Stealthwatch Enterprise can be leveraged to monitor vulnerable devices, and alert on potential exploitation by bad actors looking to exploit Ripple20 and other potential vulnerabilities.
Note that the concepts and procedures outlined here can be used for many different situations wherein the monitoring of segmentation and allowed/disallowed communication is desired.
For this specific scenario, there are 3 components required for Stealthwatch:
For purposes of this example, we’ll say that there are IOT devices identified as being potentially vulnerable that manage HVAC function that are only assigned IP addresses in 10.201.3.0/24.
Additionally, there are IOT devices used to control industrial processes at three different locations, also only assigned to the following ranges:
The HVAC devices should not be communicating to anything but an internally hosted control server, assigned to IP address 10.201.10.100 over port 2030/tcp and a third-party external control service hosted at 126.96.36.199, over port 3440/tcp.
Additionally, the industrial controller IOT devices should only be communicating to an internal control server with the IP address 10.201.10.110 over ports 4040/tcp and 6070/tcp.
The IP and/or range(s) of IP addresses of the devices to monitor need to be defined within Stealthwatch’s Host Group structure.
NOTE: The best practice for this would be to create group(s) for the monitored IOT devices under the By Function parent host group.
For additional granularity, if you have the device IP space carved up into groupings for specific devices, you could define them into separate host groups beneath the parent host group for IOT devices.
In this way, you could assign overarching monitoring policies across all IOT devices while giving yourself the option of more granular management. This will also help in identifying device type when investigating activity.
Like what was done for the IOT devices, we will now create host groups for the Industrial Devices Controller and HVAC Controller servers.
NOTE: Since these are internal servers, best practice would be to create a Host Groups for them beneath Inside Hosts > By Function > Servers parent host group.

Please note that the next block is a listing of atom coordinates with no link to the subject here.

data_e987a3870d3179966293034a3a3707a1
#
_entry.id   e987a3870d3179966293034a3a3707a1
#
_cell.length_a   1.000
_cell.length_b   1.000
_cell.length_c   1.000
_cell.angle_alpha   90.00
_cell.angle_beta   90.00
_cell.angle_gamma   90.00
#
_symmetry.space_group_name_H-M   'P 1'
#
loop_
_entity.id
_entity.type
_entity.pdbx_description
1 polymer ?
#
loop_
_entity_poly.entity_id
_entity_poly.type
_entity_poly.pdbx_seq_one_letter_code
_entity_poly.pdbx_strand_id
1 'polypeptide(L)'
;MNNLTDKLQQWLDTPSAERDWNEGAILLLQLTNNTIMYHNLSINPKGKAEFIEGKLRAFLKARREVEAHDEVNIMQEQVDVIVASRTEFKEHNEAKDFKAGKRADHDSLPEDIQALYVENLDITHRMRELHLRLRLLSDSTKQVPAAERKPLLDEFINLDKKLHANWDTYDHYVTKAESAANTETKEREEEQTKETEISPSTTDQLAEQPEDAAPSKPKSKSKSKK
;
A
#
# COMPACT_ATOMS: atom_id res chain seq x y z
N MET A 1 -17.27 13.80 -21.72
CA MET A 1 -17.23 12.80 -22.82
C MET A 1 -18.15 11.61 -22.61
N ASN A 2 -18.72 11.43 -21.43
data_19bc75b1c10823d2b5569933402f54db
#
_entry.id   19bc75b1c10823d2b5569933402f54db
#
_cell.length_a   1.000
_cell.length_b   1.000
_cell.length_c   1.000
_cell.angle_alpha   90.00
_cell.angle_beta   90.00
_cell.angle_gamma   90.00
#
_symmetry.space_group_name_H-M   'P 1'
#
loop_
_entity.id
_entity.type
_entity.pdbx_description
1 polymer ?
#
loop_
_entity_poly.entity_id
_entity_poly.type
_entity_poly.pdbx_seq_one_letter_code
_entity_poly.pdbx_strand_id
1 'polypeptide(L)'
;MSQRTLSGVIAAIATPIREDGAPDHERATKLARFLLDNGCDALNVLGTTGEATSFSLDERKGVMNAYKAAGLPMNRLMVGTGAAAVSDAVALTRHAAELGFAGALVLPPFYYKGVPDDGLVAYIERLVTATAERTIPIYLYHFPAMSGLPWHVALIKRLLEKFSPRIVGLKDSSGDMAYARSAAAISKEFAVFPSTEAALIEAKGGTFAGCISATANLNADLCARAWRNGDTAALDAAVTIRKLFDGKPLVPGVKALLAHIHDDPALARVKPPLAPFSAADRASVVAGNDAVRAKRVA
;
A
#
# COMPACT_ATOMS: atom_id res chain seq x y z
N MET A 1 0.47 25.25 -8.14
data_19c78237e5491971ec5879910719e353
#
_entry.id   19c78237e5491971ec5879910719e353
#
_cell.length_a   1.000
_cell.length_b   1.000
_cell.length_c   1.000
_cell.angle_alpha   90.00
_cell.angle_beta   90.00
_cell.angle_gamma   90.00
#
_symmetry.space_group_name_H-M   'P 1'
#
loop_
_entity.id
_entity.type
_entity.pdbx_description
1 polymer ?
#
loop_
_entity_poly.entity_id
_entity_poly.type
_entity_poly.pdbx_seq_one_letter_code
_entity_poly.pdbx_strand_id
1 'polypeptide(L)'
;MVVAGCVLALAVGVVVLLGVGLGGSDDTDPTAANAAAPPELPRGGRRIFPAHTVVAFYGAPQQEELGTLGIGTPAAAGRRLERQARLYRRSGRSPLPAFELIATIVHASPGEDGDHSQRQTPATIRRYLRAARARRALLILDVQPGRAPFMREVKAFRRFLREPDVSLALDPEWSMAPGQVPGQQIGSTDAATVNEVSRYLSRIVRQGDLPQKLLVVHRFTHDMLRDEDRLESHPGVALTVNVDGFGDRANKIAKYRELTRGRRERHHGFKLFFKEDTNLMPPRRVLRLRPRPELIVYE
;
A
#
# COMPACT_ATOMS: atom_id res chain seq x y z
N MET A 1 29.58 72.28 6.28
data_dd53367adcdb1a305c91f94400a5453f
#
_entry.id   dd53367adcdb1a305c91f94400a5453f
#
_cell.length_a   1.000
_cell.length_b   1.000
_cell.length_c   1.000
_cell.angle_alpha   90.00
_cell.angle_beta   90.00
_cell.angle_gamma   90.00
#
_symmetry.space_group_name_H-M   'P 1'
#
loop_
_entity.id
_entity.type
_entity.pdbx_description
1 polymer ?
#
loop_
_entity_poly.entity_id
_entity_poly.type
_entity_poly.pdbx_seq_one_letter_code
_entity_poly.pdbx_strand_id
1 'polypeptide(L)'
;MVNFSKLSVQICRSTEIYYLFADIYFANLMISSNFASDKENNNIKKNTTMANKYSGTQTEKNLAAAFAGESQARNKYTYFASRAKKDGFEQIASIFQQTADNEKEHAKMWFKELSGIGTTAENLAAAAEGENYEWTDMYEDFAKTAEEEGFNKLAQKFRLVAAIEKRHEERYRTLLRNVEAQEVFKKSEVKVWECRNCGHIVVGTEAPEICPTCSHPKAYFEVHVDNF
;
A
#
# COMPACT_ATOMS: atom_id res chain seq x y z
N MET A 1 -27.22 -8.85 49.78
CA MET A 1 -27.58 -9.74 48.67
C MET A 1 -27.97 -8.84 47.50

Similarly, for our internal hosts we wanted to track we will now create a host group for the external/3rd party HVAC Control Service that the HVAC Devices communicate with as part of their normal function.
NOTE: Since this server/service is outside the control of your organization, best practice would be to organize this under the Outside Hosts > Trusted Internet Hosts parent host group, as it is a resource that hosts within your environment will be making use of and is trusted.
Now that the proper host groups have been defined for the hosts to be monitored and their related servers and services, we will now make use of Stealthwatch’s Custom Application feature to define the traffic to the management resources, to easily build policy around the allowed communications.
Now that we have organized the hosts, services and traffic we’d like to monitor, we will now model the desired policy within Stealthwatch so it will alert on violations.
NOTE: When creating CSEs, you should run a similar flow query for the last 24 hours, as the results will show the number of events that would have been generated.
To define this policy in Stealthwatch:
NOTE: Best practice for naming a custom security event is to preface the name with .CSE.
This makes it easier to identify in reporting and alarming.
Once the Custom Security Events are enabled, Stealthwatch will display violations on the main Network Security dashboard.
They are categorized as their own specific Event type, as well as a Policy Violation.
These alarms can also be tied into Stealthwatch’s built in Response Management and reporting functionalities, as desired.
In the scenario described above, defining a Custom Application was done to overcome a limitation in defining Custom Security Event parameters: specifically, the inability to include certain “OR” type conditions in a single defined event. Many of the parameters can have multiple conditions, but they can’t span different items; e.g. - specific ports for one host group and specific ports for another host group in the same CSE.
For the Industrial IOT devices that communicated to a single host group over multiple ports, you can define policy without having to create a Custom Application type, using the parameters as shown below.